|Flat Head Syndrome|
|After the Birth|
|Cows Milk Allergy|
|Stillbirth And Neonatal Death|
|Food Glorious Food|
|Health and Illness|
|Money, Money, Money|
|Twins and Multiples|
|Hair and Beauty|
|8 Out Of 10 Mums Say|
When it was first suggested I might 'like' to have an electronic baby for the weekend to see how my girlfriend and I coped, I wasn't really worried. I mean, how difficult could it be at my age?
Even those of us who don't have children know that babies cry a lot. We were ready for that and surely it was simply a case of introducing a little virtual food or simulating some cuddles, while showing some basic handling skills to help keep the peace and quiet.
Three days later I was tired, irritable, on the verge of being single, shocked and disappointed - all at once. My three days with baby David, a bottle-fed crying, pooing, grumbling, burping,
Day OneHaving picked up the doll - whom we quickly dubbed David - we had not even got to the car when he began to cry. Quietly pleased to be called into action so quickly, we then meticulously went through the list of things that could be wrong and did what we should to comfort for each possible cause. And he continued to cry - which pretty much set the model for the hours ahead.
As the first evening became night, we did get short periods of respite before the familiar - and surprisingly loud - crying would begin again. We would by turns feed, cuddle, burp and change the doll, with varying degrees of success. It appeared incredibly lifelike, particularly in the way the silence would be shattered again just as we were drifting off.
Day TwoThere had been no need for us to set an alarm to get up in the morning. David had us up almost hourly through the night, ensuring he had been well fed. I, on the other hand, had nothing to eat for breakfast as we did not get to the supermarket the previous evening. Melissa didn't want me to go on my own and neither of us fancied fighting our way around the store with a screaming, plastic baby.
Don't get me wrong, the baby didn't yell all the time. As we became more practised, our handling of him became more efficient. When he was in full flow, most of the time we went through the checks and fed and watered, cuddled or cleaned, he settled down. Not always, but most of the time. But it was the constant attention and need for swift, decisive action that meant we had no time to do anything ourselves. This was everything from essential things, like eating and showering, to just a simple task you might take for granted, like checking the football scores. It took me an hour to get the results due to the distractions when it would normally have taken a minute.
Our second night was much the same as the first. We had about three hours of peace late evening when we both crashed on the sofa, then a couple of hours of crying, couple of hours quiet and then it was time to get up again. Though we had got over the initial shock of the exercise, we were both left bewildered by a lack of uninterrupted sleep - and I was still hungry.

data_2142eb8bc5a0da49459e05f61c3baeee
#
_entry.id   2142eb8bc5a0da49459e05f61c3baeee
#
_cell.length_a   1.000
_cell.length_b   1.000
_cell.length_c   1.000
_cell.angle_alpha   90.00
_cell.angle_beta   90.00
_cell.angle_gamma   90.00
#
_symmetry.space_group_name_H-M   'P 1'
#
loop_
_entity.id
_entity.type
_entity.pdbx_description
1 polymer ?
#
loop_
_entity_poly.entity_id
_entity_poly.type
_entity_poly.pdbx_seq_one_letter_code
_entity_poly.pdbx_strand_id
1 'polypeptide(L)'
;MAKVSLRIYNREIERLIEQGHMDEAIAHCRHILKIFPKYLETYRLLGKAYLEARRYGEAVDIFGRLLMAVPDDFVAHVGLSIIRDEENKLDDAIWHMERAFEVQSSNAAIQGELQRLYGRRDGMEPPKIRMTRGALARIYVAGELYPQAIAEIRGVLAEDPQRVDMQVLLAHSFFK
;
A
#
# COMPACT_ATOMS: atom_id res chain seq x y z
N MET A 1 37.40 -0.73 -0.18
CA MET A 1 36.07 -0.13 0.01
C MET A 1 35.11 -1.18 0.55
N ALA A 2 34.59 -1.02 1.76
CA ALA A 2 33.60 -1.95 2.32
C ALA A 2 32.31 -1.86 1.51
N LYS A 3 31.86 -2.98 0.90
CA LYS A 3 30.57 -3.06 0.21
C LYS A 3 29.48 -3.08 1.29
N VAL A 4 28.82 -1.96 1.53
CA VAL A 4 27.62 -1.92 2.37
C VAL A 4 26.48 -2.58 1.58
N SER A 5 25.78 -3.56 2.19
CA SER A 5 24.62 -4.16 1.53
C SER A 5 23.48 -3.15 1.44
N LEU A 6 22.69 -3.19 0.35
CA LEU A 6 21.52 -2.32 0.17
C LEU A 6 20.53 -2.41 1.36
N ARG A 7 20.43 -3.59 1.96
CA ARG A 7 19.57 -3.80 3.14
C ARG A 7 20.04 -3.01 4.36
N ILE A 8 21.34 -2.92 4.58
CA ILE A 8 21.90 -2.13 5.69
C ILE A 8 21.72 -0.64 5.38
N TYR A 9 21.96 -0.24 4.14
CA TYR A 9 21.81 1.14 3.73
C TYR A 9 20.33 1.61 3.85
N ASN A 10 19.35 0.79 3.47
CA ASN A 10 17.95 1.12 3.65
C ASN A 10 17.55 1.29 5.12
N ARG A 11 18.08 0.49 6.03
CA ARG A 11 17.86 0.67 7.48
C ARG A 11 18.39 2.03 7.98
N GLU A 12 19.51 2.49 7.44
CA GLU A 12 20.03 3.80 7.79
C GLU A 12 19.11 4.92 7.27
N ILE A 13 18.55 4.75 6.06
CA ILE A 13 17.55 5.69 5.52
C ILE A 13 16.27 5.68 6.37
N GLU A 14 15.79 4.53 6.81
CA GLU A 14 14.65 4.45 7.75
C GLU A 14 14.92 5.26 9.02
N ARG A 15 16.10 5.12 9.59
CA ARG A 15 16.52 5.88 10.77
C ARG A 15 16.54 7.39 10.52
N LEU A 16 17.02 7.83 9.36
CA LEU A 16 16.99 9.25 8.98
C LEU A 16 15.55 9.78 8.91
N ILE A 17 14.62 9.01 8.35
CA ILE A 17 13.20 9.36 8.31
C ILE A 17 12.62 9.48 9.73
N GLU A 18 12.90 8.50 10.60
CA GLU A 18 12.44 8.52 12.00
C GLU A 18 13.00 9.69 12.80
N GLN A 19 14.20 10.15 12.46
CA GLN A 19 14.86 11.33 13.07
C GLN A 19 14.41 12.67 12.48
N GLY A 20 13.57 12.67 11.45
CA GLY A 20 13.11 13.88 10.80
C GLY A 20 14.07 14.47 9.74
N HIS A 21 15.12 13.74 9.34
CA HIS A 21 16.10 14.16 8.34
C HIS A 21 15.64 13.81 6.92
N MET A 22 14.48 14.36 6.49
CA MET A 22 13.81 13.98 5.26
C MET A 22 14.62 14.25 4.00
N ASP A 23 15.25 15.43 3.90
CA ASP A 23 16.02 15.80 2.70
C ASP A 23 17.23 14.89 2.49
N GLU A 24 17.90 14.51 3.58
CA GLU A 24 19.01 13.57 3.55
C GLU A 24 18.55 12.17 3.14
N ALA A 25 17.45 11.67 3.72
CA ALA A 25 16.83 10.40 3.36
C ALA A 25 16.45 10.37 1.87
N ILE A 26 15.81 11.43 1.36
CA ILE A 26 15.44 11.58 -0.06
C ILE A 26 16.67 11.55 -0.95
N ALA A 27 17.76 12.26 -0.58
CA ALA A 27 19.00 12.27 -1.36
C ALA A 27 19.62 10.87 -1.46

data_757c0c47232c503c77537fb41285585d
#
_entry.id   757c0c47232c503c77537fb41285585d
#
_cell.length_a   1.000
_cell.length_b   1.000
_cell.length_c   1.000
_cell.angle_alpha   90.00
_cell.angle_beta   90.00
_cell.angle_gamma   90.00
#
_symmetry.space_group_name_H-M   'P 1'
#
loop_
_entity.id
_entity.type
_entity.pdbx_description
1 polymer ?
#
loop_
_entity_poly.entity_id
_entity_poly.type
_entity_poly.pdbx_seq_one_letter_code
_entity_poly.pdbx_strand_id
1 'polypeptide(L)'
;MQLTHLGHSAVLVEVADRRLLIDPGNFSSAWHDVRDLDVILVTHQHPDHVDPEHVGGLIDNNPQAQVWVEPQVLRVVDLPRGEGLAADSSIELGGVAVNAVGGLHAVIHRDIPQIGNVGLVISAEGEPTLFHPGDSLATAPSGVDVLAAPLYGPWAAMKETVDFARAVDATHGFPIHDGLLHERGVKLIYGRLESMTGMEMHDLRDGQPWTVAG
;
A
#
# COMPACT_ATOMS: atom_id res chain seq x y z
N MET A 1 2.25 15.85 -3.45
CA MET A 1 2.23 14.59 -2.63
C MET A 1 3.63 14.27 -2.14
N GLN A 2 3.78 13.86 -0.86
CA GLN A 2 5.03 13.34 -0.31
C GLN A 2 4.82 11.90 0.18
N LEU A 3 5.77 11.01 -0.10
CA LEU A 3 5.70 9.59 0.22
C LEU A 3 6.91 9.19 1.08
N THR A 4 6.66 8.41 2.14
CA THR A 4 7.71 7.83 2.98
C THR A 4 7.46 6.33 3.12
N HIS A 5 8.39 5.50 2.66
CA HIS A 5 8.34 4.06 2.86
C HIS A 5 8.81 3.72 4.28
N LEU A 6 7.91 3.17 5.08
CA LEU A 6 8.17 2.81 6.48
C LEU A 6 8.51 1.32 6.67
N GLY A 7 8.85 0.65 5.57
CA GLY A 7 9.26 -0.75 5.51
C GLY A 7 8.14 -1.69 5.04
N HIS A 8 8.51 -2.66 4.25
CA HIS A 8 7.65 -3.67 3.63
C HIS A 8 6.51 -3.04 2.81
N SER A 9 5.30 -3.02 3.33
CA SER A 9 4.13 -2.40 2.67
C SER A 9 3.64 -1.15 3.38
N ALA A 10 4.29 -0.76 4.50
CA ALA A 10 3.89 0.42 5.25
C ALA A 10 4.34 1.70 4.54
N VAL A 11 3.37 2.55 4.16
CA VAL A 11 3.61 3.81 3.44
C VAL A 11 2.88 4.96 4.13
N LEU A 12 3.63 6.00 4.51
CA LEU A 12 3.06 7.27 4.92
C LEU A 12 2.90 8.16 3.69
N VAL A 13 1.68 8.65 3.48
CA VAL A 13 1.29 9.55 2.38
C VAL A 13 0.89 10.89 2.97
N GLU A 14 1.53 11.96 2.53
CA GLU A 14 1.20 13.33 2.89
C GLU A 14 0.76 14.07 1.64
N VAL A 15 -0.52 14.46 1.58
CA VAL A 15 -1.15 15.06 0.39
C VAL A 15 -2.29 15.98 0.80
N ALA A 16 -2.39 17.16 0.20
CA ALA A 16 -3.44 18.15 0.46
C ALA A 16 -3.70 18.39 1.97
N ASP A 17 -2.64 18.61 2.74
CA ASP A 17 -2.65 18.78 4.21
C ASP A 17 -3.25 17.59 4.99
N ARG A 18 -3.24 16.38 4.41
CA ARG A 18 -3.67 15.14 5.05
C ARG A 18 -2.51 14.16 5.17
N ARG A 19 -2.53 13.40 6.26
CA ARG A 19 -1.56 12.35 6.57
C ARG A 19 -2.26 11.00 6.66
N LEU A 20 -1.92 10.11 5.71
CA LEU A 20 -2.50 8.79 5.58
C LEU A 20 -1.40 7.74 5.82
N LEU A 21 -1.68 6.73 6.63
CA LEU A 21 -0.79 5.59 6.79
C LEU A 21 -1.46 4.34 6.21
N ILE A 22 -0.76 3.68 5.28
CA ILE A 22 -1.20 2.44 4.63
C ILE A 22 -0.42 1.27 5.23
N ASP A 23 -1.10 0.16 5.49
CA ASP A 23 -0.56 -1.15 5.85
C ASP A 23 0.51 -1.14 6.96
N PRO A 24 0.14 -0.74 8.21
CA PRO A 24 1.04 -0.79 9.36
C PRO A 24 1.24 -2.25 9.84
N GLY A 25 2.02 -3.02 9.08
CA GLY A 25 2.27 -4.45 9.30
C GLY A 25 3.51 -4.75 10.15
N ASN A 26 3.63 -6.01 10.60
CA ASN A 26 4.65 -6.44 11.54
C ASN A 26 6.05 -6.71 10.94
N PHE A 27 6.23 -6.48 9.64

Day ThreeSunday morning and we were ready. Having completed the latest feed and checked everything else, it was a run to the car and a steady, legal-speed drive to the supermarket. Melissa and David stayed in the car while I ran in, under strict instructions to be as quick as possible. Darting around the store in record time, it did feel like something was missing and I was still on edge that any second I would hear the grumbling beginnings of a crying fit at my side. Back in the car, I discovered there had been some electronic tears but a quick cuddle had seen them off for once.
Back home, we had developed a tag-team system, where one would run around doing things while the other watched the baby, before swapping. This meant that I cooked half the food, ate half of what was on the plate and neither of us got to watch the film we had hired for the afternoon. This latter minor change of plan seemed to cause a disproportional problem between us as we snapped at each other, the last two nights obviously now taking their toll.
There followed more, regular interruptions in the small hours of the morning. But, whether we were now numb to it, used to the routine, or were simply just getting through our last night, we coped fairly well and without speaking to each other.
Day FourDriving to the office with the boy sleeping soundly in the back, the previous few days seemed to have happened to someone else. There was no time to concentrate on anything else or make any plans because you never knew just when David would be clamouring for attention of some sort again. Not knowing what to do or check first, gives a tremendous feeling of inadequacy. And when you had done everything you were supposed to and still that crying persisted, it was enough to make me tearful!
The fact that this was just a trial run and not a real situation was always in the back of our mind I think - and still we only just survived it.
Diary of a crying baby by James aged 34
This real-life diary was sent to us by Vicki from Colief Infant Drop's PR team.
She writes that the diary above was "written by a dad-to-be who is a freelance journalist. His partner is 4 months pregnant and they both lived with a colicy virtual baby for four days." She suggests that the diary could show readers of TheBabyWebsite how new dads cope with newborns and colic and what to expect. We were also offered the chance to borrow the virtual baby to see how we coped. Not surprisingly, noone volunteered!
As it's the beginning of a New Year and Vicki kindly wished us a Happy New Year before embarking on her well-executed plug, we have decided to use Coelief's 'story' and congratulate Vicki on her team's innovative approach!
And as someone's been sprinkling 'Happy Dust' on the office today, we've thrown in a link to the Coelief Website for good measure.